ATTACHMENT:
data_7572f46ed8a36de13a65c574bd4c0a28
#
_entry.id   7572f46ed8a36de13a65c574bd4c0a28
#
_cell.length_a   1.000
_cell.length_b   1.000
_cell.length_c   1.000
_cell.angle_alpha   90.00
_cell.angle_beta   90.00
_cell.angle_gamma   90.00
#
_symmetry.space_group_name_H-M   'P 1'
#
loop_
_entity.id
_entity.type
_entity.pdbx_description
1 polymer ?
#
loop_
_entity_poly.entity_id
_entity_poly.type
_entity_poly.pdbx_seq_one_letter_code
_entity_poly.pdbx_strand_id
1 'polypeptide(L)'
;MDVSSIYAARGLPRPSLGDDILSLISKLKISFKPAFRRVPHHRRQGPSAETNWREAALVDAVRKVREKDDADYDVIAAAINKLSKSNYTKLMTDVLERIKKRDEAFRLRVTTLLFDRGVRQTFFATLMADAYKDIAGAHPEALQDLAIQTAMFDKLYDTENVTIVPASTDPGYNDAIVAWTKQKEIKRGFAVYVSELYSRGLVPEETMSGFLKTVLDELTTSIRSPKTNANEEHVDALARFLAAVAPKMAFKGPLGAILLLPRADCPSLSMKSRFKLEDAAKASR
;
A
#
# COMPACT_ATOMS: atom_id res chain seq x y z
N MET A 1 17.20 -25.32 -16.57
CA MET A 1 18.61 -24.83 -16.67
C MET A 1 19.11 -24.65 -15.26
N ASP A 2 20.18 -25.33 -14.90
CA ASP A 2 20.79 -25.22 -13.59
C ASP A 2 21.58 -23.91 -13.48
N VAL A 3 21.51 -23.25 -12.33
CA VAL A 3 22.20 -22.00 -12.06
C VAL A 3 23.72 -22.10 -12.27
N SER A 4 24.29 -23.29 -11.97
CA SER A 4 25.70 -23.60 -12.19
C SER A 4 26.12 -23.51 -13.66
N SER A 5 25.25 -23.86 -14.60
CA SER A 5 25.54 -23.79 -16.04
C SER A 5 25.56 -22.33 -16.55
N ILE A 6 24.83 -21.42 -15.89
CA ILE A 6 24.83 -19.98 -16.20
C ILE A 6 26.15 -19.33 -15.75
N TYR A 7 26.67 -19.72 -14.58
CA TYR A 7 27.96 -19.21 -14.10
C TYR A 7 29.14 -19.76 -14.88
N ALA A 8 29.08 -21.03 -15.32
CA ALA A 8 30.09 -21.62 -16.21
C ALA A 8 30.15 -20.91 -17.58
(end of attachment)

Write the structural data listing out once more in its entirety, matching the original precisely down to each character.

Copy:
data_7572f46ed8a36de13a65c574bd4c0a28
#
_entry.id   7572f46ed8a36de13a65c574bd4c0a28
#
_cell.length_a   1.000
_cell.length_b   1.000
_cell.length_c   1.000
_cell.angle_alpha   90.00
_cell.angle_beta   90.00
_cell.angle_gamma   90.00
#
_symmetry.space_group_name_H-M   'P 1'
#
loop_
_entity.id
_entity.type
_entity.pdbx_description
1 polymer ?
#
loop_
_entity_poly.entity_id
_entity_poly.type
_entity_poly.pdbx_seq_one_letter_code
_entity_poly.pdbx_strand_id
1 'polypeptide(L)'
;MDVSSIYAARGLPRPSLGDDILSLISKLKISFKPAFRRVPHHRRQGPSAETNWREAALVDAVRKVREKDDADYDVIAAAINKLSKSNYTKLMTDVLERIKKRDEAFRLRVTTLLFDRGVRQTFFATLMADAYKDIAGAHPEALQDLAIQTAMFDKLYDTENVTIVPASTDPGYNDAIVAWTKQKEIKRGFAVYVSELYSRGLVPEETMSGFLKTVLDELTTSIRSPKTNANEEHVDALARFLAAVAPKMAFKGPLGAILLLPRADCPSLSMKSRFKLEDAAKASR
;
A
#
# COMPACT_ATOMS: atom_id res chain seq x y z
N MET A 1 17.20 -25.32 -16.57
CA MET A 1 18.61 -24.83 -16.67
C MET A 1 19.11 -24.65 -15.26
N ASP A 2 20.18 -25.33 -14.90
CA ASP A 2 20.79 -25.22 -13.59
C ASP A 2 21.58 -23.91 -13.48
N VAL A 3 21.51 -23.25 -12.33
CA VAL A 3 22.20 -22.00 -12.06
C VAL A 3 23.72 -22.10 -12.27
N SER A 4 24.29 -23.29 -11.97
CA SER A 4 25.70 -23.60 -12.19
C SER A 4 26.12 -23.51 -13.66
N SER A 5 25.25 -23.86 -14.60
CA SER A 5 25.54 -23.79 -16.04
C SER A 5 25.56 -22.33 -16.55
N ILE A 6 24.83 -21.42 -15.89
CA ILE A 6 24.83 -19.98 -16.20
C ILE A 6 26.15 -19.33 -15.75
N TYR A 7 26.67 -19.72 -14.58
CA TYR A 7 27.96 -19.21 -14.10
C TYR A 7 29.14 -19.76 -14.88
N ALA A 8 29.08 -21.03 -15.32
CA ALA A 8 30.09 -21.62 -16.21
C ALA A 8 30.15 -20.91 -17.58